By Topic

Multiway partitioning via geometric embeddings, orderings, and dynamic programming

Sign In

Cookies must be enabled to login.After enabling cookies , please use refresh or reload or ctrl+f5 on the browser for the login options.

Formats Non-Member Member
$31 $13
Learn how you can qualify for the best price for this item!
Become an IEEE Member or Subscribe to
IEEE Xplore for exclusive pricing!
close button

puzzle piece

IEEE membership options for an individual and IEEE Xplore subscriptions for an organization offer the most affordable access to essential journal articles, conference papers, standards, eBooks, and eLearning courses.

Learn more about:

IEEE membership

IEEE Xplore subscriptions

2 Author(s)
Alpert, C.J. ; Dept. of Comput. Sci., California Univ., Los Angeles, CA, USA ; Kahng, A.B.

This paper presents effective algorithms for multiway partitioning. Confirming ideas originally due to Hall (1970), we demonstrate that geometric embeddings of the circuit netlist can lead to high-quality k-way partitionings. The netlist embeddings are derived via the computation of d eigenvectors of the Laplacian for a graph representation of the netlist. As Hall did not specify how to partition such geometric embeddings, we explore various geometric partitioning objectives and algorithms, and find that they are limited because they do not integrate topological information from the netlist. Thus, we also present a new partitioning algorithm that exploits both the geometric embedding and netlist information, as well as a restricted partitioning formulation that requires each cluster of the k-way partitioning to be contiguous in a given linear ordering. We begin with a d-dimensional spectral embedding and construct a heuristic 1-dimensional ordering of the modules (combining spacefilling curve with 3-Opt approaches originally proposed for the traveling salesman problem). We then apply dynamic programming to efficiently compute the optimal k-way split of the ordering for a variety of objective functions, including Scaled Cost and Absorption. This approach can transparently integrate user-specified cluster size bounds. Experiments show that this technique yields multiway partitionings with lower Sealed Cost than previous spectral approaches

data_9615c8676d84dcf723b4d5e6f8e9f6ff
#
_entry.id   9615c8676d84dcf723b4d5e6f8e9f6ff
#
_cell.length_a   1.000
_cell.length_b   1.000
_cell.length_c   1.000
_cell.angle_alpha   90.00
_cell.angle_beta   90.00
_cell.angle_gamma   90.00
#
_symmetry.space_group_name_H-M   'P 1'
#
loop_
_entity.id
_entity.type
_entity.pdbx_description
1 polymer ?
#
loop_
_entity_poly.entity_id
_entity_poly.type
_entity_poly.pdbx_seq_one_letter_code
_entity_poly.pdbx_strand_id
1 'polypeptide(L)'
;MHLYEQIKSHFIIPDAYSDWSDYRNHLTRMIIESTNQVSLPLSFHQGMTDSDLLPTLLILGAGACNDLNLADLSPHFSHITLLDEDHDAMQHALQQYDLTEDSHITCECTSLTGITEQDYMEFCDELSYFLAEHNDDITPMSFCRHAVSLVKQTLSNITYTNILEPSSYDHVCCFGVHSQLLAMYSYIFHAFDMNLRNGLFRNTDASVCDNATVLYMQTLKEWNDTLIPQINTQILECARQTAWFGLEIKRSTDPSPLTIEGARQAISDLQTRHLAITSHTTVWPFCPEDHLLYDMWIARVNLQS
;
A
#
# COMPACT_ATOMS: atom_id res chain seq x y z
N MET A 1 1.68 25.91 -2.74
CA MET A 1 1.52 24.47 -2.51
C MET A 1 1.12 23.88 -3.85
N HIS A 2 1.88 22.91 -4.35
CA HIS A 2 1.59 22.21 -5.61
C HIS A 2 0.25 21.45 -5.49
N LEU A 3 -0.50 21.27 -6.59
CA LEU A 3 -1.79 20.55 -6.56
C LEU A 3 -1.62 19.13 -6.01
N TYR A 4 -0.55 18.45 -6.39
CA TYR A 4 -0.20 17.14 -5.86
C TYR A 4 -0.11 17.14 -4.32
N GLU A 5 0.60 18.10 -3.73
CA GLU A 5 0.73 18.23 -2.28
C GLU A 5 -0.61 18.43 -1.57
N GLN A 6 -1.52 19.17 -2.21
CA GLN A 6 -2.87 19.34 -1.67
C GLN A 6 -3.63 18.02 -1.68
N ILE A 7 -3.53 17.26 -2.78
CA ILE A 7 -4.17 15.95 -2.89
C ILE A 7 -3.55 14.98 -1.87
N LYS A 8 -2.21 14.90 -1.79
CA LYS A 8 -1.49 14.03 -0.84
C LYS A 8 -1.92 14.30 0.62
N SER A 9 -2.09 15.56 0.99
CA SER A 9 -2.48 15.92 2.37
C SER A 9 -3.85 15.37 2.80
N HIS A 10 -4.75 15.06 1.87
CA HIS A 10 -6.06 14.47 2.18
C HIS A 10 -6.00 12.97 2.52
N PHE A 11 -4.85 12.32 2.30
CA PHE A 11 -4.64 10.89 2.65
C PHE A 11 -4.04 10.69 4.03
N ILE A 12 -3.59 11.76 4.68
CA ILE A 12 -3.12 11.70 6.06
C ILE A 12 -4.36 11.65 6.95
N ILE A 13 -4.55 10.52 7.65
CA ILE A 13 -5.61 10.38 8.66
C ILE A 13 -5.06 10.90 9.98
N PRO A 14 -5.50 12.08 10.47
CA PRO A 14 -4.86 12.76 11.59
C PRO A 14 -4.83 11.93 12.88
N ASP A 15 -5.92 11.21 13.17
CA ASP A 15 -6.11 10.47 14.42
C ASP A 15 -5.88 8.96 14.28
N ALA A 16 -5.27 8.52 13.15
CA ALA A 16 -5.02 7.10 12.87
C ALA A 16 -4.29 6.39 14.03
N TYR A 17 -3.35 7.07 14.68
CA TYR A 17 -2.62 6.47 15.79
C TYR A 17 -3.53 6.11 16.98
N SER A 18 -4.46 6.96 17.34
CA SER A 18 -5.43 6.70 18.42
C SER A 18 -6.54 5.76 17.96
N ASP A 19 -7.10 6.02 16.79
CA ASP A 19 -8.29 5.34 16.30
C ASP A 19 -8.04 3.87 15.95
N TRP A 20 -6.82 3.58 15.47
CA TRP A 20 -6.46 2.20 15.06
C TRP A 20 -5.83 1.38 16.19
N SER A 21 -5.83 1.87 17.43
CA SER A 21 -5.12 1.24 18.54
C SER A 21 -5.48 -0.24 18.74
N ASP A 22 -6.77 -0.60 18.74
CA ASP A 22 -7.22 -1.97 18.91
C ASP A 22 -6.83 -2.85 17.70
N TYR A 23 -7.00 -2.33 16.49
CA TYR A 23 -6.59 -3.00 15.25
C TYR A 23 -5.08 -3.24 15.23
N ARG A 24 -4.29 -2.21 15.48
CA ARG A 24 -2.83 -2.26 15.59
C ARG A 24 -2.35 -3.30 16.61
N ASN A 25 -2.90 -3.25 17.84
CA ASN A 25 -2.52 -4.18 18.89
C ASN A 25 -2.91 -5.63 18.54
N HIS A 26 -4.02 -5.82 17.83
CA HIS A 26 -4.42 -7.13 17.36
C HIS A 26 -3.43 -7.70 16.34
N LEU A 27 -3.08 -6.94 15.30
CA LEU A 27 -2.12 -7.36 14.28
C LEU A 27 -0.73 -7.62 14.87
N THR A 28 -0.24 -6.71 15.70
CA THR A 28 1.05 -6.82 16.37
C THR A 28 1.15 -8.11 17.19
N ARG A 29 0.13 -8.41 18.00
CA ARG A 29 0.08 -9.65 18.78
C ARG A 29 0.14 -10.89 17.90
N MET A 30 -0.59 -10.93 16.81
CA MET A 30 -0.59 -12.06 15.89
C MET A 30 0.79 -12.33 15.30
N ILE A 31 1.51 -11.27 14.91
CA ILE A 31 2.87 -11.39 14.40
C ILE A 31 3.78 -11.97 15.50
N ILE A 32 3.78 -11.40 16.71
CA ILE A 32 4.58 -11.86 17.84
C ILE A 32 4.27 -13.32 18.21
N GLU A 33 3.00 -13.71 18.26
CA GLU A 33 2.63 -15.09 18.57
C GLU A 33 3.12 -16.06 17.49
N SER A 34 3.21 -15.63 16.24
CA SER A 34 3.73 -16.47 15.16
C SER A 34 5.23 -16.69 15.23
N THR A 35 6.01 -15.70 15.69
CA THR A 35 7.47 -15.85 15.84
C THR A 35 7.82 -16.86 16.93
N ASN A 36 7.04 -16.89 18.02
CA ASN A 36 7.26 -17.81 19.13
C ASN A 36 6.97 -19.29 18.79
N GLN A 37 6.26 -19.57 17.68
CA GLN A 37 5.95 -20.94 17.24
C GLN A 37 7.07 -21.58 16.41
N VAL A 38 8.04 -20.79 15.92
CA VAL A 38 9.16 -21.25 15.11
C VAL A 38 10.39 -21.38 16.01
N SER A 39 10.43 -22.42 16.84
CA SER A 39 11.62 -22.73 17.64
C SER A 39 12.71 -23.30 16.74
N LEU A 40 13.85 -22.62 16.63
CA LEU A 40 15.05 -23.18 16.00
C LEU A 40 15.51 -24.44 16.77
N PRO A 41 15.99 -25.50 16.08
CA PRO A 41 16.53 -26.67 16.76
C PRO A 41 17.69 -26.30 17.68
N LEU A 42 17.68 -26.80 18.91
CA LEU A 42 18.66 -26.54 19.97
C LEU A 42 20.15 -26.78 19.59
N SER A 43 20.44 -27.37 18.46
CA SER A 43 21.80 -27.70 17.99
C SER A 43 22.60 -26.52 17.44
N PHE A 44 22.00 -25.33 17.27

Published in:

Computer-Aided Design of Integrated Circuits and Systems, IEEE Transactions on  (Volume:14 ,  Issue: 11 )